Rabbi Benay Lappe and SVARA, Chicago's Traditionally Radical Yeshiva

Posted on: Thursday September 17, 2015

Benay Lappe

It was June 26, 2003 – the day the Supreme Court overturned the sodomy laws – that Benay (JTS, ’97) first thought about founding SVARA, now a unique, thriving, traditionally radical yeshiva in Chicago dedicated to the serious study of Talmud. That decision was 13 years ago and the world has changed a lot since then. “Now, all young people are queer-headed, in the broader sense of having an ‘edgy, outsider perspective regardless of their sexual orientation,” and SVARA has gained a reputation for being “the place to learn in Chicago,” and to find community—for everyone, gay or straight. The population studying at SVARA is young – 75% of its students are between 25 and 35—and while approximately 50% are part of the LGBT community, all of the students are “Queer” in that broader sense of having an “outsider” perspective.  

 SVARA’s uniqueness lies in making accessible to everyone the experience of learning Talmud in the original Hebrew/Aramaic (never in translation), straight from the Vilna Shas. Sixty-some learners come weekly to SVARA’s mixed-level evening batei midrash. Some have just learned their alef-bet, while some are rabbis or teachers of Talmud themselves. “Everyone learns in chevruta. The beginners work out a few lines of text each night, while the more experienced students also dive into Rashi, the codes, and commentaries on those same lines, and during shiur everyone joins in the same discussion.” After shiur, the students go back into chevruta to review and memorize every text they learn.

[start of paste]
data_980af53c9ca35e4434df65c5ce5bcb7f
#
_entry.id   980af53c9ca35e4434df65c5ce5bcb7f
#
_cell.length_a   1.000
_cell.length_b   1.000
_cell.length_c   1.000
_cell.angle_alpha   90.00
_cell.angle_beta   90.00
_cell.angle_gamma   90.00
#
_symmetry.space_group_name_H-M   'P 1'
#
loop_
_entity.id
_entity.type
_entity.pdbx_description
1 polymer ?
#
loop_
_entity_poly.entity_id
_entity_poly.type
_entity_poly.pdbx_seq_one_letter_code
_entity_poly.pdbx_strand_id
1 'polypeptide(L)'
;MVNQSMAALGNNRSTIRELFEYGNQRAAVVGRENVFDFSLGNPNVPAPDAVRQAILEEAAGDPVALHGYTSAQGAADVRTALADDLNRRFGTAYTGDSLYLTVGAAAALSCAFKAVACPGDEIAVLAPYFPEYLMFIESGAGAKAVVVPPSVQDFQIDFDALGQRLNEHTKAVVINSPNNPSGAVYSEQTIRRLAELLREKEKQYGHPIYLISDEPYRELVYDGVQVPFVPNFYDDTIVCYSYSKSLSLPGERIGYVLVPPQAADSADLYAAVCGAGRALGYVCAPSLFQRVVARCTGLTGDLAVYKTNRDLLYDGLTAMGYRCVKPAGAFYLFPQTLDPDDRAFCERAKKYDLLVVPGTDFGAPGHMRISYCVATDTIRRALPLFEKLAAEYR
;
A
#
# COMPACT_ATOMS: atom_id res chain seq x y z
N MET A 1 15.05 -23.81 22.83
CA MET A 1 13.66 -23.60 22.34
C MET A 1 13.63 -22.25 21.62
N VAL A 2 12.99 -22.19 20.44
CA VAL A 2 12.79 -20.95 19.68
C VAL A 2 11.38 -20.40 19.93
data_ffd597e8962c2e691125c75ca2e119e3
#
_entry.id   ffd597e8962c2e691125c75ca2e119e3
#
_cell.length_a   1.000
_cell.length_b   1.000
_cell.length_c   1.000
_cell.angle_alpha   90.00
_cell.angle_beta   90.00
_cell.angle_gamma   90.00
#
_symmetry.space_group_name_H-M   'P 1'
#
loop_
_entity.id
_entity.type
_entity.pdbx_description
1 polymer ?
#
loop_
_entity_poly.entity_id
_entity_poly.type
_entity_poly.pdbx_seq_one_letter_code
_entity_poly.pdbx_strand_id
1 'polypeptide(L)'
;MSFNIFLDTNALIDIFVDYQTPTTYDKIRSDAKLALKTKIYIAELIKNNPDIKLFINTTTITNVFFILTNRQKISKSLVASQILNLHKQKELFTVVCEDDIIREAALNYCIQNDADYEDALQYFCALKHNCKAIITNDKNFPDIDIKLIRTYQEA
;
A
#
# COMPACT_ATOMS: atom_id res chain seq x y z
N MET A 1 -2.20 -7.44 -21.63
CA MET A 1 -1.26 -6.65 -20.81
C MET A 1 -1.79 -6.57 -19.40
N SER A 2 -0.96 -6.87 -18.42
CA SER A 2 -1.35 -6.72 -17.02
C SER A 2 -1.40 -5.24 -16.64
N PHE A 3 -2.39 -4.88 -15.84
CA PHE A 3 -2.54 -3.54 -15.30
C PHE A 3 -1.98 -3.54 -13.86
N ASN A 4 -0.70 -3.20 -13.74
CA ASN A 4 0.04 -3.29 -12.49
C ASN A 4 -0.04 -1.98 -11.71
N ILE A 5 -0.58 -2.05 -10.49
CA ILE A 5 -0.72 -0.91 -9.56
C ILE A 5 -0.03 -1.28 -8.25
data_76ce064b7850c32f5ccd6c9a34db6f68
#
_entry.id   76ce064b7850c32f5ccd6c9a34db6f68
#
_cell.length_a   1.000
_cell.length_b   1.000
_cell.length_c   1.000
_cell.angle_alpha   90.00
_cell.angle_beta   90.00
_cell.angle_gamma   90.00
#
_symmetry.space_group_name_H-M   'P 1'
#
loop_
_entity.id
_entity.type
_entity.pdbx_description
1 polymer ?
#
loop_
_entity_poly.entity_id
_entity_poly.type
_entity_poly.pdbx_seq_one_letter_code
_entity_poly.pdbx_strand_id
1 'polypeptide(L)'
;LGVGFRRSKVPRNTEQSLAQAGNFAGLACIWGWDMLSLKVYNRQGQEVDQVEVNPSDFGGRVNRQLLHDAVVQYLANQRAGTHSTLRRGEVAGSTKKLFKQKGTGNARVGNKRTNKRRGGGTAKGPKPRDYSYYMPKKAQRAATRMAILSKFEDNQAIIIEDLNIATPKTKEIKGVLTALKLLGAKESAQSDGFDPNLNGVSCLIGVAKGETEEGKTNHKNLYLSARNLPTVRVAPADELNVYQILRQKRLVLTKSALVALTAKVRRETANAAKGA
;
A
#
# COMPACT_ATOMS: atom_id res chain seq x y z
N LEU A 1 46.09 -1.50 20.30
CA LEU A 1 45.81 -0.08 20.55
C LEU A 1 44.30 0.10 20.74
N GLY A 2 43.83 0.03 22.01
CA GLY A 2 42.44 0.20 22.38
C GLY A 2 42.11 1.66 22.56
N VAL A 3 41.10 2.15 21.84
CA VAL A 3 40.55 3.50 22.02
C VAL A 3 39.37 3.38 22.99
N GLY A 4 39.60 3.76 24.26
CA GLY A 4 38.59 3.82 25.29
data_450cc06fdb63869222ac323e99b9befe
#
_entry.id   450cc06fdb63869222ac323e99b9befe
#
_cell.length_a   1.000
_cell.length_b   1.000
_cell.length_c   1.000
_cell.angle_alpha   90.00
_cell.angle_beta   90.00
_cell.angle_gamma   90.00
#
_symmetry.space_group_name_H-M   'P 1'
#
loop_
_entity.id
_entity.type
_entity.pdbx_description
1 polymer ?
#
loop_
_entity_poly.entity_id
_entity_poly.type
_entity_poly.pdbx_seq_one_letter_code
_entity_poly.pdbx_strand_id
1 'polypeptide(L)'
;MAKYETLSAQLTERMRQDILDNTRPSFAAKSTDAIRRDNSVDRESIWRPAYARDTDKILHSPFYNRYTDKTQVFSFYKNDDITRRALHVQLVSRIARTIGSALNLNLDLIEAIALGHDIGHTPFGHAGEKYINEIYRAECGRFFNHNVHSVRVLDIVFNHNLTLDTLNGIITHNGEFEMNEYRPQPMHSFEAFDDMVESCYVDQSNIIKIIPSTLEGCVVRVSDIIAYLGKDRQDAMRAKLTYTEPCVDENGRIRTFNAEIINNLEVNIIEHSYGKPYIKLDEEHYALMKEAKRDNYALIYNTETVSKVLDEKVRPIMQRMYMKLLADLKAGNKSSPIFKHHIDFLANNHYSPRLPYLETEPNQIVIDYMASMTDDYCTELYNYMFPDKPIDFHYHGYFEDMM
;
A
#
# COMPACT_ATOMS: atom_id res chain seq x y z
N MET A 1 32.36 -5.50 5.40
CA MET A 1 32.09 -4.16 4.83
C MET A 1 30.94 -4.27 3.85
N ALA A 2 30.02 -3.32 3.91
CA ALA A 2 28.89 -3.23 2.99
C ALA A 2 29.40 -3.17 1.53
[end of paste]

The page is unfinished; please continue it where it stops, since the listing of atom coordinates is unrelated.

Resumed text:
The traditional element of the yeshiva is implicit in the name SVARA, “a 2,000-year-old Jewish concept invented by the Rabbis of the Talmud to refer to one’s moral intuition informed by Jewish learning.” And it’s “radical” in that it foregrounds the willingness of the Rabbis to deviate radically from the Torah based on what their svara tells them. The yeshiva’s primary interest is not so much the subject matter of the sugya as it is the Talmud’s agenda of “demonstrating the methodology of drawing on one’s radical empathy to deviate, when necessary, from the Torah to make the tradition better. It’s a history and handbook of Jewish disruptive innovation.” SVARA’s method of study is “thick, demanding, and extremely rigorous” and is designed to equip every learner to be a “player” in the Jewish tradition. Benay envisions a world in which there will be “a bet midrash on every corner,” and lots of Jews will be doing their Judaism and finding their community there, spreading a spiritual practice that SVARA students say keeps them “in balance” all week.

Finding Community in the Bet Midrash